Bearing this in mind let us return to the text of The Two Noble Kinsmen. The second movement of the play, the woodland May Games held in honour of Emilia's birthday, starts in a mood of optimism and rural ingenuousness with the local lads entering the wood at Venus' prompting and entertaining hopes of sexual adventures, with Arcite hoping to see Emilia again, and with the Jailor's daughter hoping to meet Palamon.
Arcite's success in the athletic games brings him again before Theseus who asks who he is and what are his credentials. Arcite replies:
A little of all noble Quallities:
I could have kept a Hawke, and well have holloa'd
To a deepe crie of Dogges: I dare not praise
My feat in horsemanship, yet they that knew me
Would say it was my best peece; last, and greatest,
I would be thought a Souldier.
(II. v. 16-20)
This young votary of Mars is thus depicted as closely in Prince Henry's colours as words can paint pictures, and wins from Theseus the brief comment, "You are perfect": Emilia agrees: "He is so." Yet some sixty lines later we are made aware that this admiration for Arcite is strictly sisterly, not sexual.
Theseus Sister, beshrew my heart, you have a Servant,
That, if I were a woman, would be Master,
But you are wise.
Emilia I hope too wise for that, Sir.
(II. v. 82-5)
On this reflective and ominous note the scene abruptly ends. It is followed immediately, in the next scene, by the Jailor's Daughter's passionate declaration of her sexual attraction to Palamon, an attraction amounting to infatuation like Titania's for Bottom.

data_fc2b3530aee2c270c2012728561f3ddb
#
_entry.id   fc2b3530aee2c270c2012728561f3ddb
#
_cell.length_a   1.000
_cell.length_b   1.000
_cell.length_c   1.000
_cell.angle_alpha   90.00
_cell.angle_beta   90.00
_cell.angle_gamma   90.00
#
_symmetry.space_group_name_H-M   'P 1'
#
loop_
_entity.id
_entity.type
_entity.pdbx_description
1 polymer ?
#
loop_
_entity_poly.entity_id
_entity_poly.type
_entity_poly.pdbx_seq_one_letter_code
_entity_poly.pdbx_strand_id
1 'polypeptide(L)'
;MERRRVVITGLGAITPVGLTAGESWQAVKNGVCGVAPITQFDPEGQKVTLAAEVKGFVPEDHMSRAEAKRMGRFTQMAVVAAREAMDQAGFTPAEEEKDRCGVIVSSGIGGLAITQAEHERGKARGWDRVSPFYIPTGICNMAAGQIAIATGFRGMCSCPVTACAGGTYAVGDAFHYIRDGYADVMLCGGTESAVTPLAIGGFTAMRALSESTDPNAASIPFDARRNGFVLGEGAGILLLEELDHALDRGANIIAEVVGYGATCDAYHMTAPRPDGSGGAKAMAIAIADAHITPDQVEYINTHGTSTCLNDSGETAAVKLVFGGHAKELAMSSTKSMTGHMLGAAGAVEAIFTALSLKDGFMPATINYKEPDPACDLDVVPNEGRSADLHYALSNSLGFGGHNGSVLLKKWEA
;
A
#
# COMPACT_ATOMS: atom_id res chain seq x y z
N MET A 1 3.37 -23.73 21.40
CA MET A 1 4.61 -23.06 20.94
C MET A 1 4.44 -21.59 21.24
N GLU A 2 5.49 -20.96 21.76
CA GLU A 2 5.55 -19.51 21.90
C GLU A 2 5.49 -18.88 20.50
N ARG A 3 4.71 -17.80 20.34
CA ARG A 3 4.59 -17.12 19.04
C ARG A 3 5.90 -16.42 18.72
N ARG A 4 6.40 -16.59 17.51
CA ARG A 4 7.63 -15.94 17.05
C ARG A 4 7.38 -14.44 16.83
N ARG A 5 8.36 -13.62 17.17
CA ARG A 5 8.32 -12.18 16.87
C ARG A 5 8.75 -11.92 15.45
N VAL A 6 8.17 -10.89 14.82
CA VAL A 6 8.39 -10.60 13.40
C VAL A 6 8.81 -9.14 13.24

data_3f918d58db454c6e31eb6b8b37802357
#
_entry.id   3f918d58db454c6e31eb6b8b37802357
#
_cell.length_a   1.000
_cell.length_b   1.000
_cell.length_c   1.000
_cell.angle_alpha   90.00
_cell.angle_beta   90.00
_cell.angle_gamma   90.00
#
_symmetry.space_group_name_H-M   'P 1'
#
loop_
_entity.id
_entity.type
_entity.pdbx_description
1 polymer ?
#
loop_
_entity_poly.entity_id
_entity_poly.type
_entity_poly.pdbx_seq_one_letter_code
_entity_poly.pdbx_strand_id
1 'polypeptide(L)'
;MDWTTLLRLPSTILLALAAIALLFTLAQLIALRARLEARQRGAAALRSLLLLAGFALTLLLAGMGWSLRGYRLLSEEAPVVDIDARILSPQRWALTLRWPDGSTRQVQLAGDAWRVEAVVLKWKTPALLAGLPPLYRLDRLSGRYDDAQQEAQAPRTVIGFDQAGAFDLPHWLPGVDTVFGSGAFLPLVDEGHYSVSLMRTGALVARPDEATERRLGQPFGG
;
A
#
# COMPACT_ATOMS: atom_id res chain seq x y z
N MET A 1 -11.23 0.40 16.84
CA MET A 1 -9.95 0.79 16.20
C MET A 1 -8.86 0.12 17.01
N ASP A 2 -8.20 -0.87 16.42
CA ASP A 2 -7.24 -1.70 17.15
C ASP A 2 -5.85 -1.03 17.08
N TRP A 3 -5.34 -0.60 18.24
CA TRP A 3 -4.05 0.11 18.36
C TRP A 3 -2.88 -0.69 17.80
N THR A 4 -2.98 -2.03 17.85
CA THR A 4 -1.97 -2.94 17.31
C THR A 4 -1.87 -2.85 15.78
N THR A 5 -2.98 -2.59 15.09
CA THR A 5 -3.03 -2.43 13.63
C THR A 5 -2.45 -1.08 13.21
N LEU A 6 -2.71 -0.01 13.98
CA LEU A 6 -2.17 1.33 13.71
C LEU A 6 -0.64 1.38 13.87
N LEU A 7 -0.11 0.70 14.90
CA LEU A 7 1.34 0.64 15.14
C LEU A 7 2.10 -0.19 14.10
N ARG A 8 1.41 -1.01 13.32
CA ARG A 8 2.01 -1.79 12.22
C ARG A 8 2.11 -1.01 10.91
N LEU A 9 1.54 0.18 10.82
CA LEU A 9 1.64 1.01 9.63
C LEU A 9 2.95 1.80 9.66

Let all the Dukes, and all the divells rore,
He is at liberty: I have venturd for him.
... O Love,
What a stout hearted child thou art!
I love him beyond love and beyond reason,
Or wit, or safetie: I have made him know it.
I care not, I am desperate.
(II. vi. 1-13)
The juxtaposition of these two sharply contrasted girls is so striking as to be an obvious device intended to alert the audience to mark it. From now on the authors can be seen to be manipulating their source material in order to bring Arcite's role into close proximity with Prince Henry's in real life, and Palamon's to resemble that of his brother-in-law elect (alias Cosen) the Palsgrave.23 The plot has been brought successfully to the same point of crisis arising from conflicting desires and contradictory purposes as is exemplified in A Midsummer Night's Dream when Lysander has come, through Puck's mischief, to exchange Hermia for Helena and so to have incurred Demetrius' wrath as to provoke a duel; with no Oberon in The Two Noble Kinsmen to reverse this situation, the action now afoot must fulfil its natural course and lead the Jailor's Daughter, and either Arcite or Palamon to disaster, and the survivor (together with Emilia) into a world of disappointment and loss.
This climactic and irrevocable moment follows next in one of the play's most poignant and memorable scenes—the Arcadian picnic when Arcite frees Palamon from his bonds, and shares a last supper with him before their duel—a duologue of happy reminiscence undercut throughout by irony and a suppressed sense of doom:
Arcite There was a time
When young men went a hunting, and a wood,
And a broade Beech: and thereby hangs a tale:—heigh ho!
Palamon For Emily, upon my life! Foole,
Away with this strained mirth
(III. iii. 52-6)